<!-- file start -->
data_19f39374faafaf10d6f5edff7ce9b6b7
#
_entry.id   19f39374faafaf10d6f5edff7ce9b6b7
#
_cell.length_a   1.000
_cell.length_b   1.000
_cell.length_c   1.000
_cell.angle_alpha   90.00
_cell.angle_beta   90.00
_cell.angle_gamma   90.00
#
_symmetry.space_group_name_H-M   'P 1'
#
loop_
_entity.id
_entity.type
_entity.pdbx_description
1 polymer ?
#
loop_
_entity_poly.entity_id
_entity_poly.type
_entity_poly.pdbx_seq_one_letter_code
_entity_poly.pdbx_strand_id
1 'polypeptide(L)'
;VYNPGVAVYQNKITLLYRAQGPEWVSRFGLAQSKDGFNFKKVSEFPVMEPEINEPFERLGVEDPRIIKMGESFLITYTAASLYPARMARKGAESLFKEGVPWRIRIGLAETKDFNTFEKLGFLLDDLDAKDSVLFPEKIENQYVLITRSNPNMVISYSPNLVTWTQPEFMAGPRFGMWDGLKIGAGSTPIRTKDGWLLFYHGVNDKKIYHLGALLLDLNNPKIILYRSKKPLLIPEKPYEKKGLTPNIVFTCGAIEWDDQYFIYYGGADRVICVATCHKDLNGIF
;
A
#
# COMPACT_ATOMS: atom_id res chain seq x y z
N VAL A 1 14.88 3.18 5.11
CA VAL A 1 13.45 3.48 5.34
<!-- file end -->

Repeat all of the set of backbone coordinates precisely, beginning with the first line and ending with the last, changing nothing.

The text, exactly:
data_19f39374faafaf10d6f5edff7ce9b6b7
#
_entry.id   19f39374faafaf10d6f5edff7ce9b6b7
#
_cell.length_a   1.000
_cell.length_b   1.000
_cell.length_c   1.000
_cell.angle_alpha   90.00
_cell.angle_beta   90.00
_cell.angle_gamma   90.00
#
_symmetry.space_group_name_H-M   'P 1'
#
loop_
_entity.id
_entity.type
_entity.pdbx_description
1 polymer ?
#
loop_
_entity_poly.entity_id
_entity_poly.type
_entity_poly.pdbx_seq_one_letter_code
_entity_poly.pdbx_strand_id
1 'polypeptide(L)'
;VYNPGVAVYQNKITLLYRAQGPEWVSRFGLAQSKDGFNFKKVSEFPVMEPEINEPFERLGVEDPRIIKMGESFLITYTAASLYPARMARKGAESLFKEGVPWRIRIGLAETKDFNTFEKLGFLLDDLDAKDSVLFPEKIENQYVLITRSNPNMVISYSPNLVTWTQPEFMAGPRFGMWDGLKIGAGSTPIRTKDGWLLFYHGVNDKKIYHLGALLLDLNNPKIILYRSKKPLLIPEKPYEKKGLTPNIVFTCGAIEWDDQYFIYYGGADRVICVATCHKDLNGIF
;
A
#
# COMPACT_ATOMS: atom_id res chain seq x y z
N VAL A 1 14.88 3.18 5.11
CA VAL A 1 13.45 3.48 5.34